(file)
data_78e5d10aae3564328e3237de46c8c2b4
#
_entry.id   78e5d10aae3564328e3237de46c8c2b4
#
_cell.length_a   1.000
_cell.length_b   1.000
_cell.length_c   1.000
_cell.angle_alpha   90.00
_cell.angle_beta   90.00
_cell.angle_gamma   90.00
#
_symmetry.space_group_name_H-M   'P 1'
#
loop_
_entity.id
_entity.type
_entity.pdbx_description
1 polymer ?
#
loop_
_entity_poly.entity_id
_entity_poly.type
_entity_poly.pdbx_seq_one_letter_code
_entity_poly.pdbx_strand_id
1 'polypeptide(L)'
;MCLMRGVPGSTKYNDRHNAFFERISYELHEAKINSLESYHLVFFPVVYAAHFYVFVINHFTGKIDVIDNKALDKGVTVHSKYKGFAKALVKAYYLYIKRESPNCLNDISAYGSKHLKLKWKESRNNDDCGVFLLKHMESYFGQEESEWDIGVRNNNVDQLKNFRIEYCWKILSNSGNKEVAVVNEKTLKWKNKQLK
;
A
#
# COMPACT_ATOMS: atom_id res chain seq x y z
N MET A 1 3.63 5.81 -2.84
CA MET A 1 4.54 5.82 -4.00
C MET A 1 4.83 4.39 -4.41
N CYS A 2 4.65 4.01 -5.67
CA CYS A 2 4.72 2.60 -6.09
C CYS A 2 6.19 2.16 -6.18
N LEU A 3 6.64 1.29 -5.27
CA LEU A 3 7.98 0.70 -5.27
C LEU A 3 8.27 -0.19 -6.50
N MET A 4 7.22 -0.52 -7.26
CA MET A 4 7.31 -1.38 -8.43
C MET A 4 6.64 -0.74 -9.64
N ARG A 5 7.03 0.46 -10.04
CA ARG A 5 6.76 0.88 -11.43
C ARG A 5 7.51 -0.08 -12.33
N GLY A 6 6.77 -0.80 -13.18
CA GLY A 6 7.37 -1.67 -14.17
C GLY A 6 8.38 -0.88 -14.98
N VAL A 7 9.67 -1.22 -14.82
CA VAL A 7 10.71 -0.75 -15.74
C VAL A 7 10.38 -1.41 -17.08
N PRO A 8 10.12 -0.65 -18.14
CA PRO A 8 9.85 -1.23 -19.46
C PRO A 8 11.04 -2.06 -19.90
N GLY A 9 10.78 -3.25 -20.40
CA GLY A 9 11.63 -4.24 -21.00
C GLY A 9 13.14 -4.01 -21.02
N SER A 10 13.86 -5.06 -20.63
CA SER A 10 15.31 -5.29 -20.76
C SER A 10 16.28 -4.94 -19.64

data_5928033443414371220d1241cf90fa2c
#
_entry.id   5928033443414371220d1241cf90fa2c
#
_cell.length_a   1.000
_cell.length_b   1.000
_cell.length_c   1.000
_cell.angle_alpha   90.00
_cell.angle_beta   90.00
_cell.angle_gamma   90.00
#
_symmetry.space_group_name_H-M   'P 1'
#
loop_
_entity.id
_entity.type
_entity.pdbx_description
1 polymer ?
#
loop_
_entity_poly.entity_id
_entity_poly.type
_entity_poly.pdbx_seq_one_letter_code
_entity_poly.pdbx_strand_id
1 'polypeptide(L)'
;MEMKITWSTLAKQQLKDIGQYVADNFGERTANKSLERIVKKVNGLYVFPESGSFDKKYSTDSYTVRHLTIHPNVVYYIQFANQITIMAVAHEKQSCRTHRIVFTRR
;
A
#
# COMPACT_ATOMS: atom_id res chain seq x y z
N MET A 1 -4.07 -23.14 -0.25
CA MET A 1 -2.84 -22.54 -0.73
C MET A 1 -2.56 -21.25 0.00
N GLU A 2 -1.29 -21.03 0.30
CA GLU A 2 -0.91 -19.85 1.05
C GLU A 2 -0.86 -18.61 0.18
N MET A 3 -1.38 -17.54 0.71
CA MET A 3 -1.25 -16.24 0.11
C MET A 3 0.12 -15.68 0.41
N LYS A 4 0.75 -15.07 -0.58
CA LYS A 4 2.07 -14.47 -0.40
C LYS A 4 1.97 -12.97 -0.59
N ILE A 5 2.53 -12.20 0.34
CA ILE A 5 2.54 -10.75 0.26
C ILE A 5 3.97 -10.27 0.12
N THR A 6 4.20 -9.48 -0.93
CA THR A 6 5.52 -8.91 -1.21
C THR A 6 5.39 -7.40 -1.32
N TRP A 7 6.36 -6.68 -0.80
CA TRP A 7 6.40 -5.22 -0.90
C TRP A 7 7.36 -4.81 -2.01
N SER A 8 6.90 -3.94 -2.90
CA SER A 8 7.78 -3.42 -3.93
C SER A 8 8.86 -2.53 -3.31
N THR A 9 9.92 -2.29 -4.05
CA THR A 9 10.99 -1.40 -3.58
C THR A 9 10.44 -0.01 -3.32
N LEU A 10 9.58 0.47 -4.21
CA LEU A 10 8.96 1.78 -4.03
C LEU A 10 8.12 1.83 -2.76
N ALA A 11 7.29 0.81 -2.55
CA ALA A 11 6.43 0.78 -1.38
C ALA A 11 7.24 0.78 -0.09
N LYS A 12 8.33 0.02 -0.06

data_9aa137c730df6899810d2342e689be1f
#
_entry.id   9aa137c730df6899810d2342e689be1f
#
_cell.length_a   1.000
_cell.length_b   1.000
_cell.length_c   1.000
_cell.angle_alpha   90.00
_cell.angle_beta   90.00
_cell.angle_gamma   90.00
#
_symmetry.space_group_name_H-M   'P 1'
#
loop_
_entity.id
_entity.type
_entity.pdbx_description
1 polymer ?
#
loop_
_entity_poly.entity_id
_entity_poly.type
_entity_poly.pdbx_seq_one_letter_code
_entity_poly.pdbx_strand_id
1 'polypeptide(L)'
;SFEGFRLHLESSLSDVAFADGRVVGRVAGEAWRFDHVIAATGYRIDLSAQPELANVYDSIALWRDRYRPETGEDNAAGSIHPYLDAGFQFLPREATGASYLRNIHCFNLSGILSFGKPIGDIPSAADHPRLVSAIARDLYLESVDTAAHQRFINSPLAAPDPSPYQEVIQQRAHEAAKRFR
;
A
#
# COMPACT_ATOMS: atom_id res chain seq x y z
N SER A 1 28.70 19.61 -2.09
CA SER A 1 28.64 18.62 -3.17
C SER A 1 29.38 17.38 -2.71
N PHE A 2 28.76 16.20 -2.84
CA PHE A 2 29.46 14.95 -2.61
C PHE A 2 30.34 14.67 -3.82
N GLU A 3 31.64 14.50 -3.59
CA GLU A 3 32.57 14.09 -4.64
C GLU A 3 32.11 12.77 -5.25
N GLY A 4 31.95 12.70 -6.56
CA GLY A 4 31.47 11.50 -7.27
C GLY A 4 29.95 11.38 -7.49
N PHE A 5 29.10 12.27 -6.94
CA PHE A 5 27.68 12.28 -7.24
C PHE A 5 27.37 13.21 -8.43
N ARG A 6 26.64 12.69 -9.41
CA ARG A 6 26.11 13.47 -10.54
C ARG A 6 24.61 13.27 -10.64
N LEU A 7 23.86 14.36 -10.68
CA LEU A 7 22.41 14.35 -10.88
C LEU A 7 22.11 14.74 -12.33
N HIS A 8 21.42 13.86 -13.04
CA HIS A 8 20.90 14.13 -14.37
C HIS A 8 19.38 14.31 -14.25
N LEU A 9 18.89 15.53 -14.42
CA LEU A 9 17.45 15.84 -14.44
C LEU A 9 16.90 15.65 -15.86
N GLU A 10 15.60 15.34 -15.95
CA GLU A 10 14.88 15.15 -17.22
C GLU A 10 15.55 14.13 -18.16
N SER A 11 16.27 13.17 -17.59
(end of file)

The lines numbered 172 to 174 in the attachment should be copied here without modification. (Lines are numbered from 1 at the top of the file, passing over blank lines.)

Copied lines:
C ARG A 6 24.61 13.27 -10.64
N LEU A 7 23.86 14.36 -10.68
CA LEU A 7 22.41 14.35 -10.88